Henry Street Heritage Festival returns to Elmwood with a bang | Music
Roanoke’s own celebration of blackness is back on the block.
The 32nd Henry Street Heritage Festival will take place in Elmwood Park on Saturday. Dozens of volunteers organized his return after two years of COVID restrictions.
The festival is the primary fundraiser for the Harrison Museum of African American Culture. The museum, located at the Center in the Square, showcases local and regional African American history, as well as a national overview of black culture.
The Henry Street Festival began more than 30 years ago on the thoroughfare of the same name, which since 2004 has been part of a National Historic District. The road is deeply rooted in the African-American culture of southwestern Virginia.
“It was the central place you went to for all the essentials and all the fabulous things,” festival organizer Kianna Price said.
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According to the Virginia Department of Historic Resources, “Henry Street, also known as First Street, served as the commercial and entertainment center of the African-American neighborhood of Gainsboro in northwest Roanoke during the first half of the 20th century. century.”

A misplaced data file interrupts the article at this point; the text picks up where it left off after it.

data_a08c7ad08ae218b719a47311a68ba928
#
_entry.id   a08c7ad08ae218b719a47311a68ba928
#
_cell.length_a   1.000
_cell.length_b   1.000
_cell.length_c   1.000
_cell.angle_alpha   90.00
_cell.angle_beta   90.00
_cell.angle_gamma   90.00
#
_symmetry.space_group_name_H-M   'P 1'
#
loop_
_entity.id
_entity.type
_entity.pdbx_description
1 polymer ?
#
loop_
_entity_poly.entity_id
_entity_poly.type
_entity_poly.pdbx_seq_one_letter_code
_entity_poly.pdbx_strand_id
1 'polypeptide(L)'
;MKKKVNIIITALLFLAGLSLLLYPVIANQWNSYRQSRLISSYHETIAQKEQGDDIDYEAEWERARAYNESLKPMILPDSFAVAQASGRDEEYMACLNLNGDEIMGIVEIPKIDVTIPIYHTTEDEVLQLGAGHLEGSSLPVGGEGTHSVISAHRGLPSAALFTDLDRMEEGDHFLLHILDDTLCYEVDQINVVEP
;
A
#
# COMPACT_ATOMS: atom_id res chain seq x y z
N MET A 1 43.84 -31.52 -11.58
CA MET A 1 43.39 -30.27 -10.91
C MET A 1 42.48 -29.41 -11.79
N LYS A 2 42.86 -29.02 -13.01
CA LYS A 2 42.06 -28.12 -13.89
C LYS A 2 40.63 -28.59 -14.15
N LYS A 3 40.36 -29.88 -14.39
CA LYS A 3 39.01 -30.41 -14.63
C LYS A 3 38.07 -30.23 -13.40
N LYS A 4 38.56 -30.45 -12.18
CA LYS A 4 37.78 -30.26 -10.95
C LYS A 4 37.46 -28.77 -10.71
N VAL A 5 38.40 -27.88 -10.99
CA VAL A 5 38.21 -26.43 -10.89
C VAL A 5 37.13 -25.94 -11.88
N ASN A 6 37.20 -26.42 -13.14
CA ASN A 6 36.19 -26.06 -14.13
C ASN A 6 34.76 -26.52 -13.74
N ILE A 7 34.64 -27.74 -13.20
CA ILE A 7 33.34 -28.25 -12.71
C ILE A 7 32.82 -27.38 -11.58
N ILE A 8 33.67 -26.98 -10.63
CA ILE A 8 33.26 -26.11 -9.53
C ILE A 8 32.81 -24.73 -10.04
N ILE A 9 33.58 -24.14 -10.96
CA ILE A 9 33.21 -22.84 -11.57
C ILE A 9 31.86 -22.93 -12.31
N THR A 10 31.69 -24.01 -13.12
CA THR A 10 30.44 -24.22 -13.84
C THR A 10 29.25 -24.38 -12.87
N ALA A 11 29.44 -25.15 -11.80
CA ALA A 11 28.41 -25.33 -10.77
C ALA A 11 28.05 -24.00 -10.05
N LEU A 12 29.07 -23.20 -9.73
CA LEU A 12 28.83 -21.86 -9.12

The festival drew over 5,000 people when it started in 1990. Great popularity eventually drew crowds too large for its original home, so organizers moved it to Elmwood Park.
The event has become one of the largest urban festivals in Southwest Virginia and the go-to place for R&B and jazz lovers. Many local and national artists have entertained festival-goers over the decades, and this year organizers went out of their way.
At 7 p.m., the Elmwood Park Amphitheater will host nationally touring artists — New York R&B trio SWV, aka Sisters with Voices, and two-time Soul Train Music Award winner Robin Thicke. Tickets are available online and at the door on Saturday.
The pandemic prevented crowds from staging a proper 30-year celebration in 2020. The following year, still hesitant organizers came up with a scaled-down version. They decided to go all out this year. Entry to the festival will initially be free until 5 p.m.
Free entertainment, beginning at 1 p.m., includes ToNY CaMM & The FUNK Allstars, Ascension Project, Roscoe McFadden & Friends and Macklyn Mosley.
Although COVID restrictions have been eased, organizers are encouraging people to follow health guidelines.
“It’s really like a family reunion, especially after the last two years we’ve had, people haven’t really gotten to see anyone,” Price said. “It’s great to be able to get together and see some familiar faces.”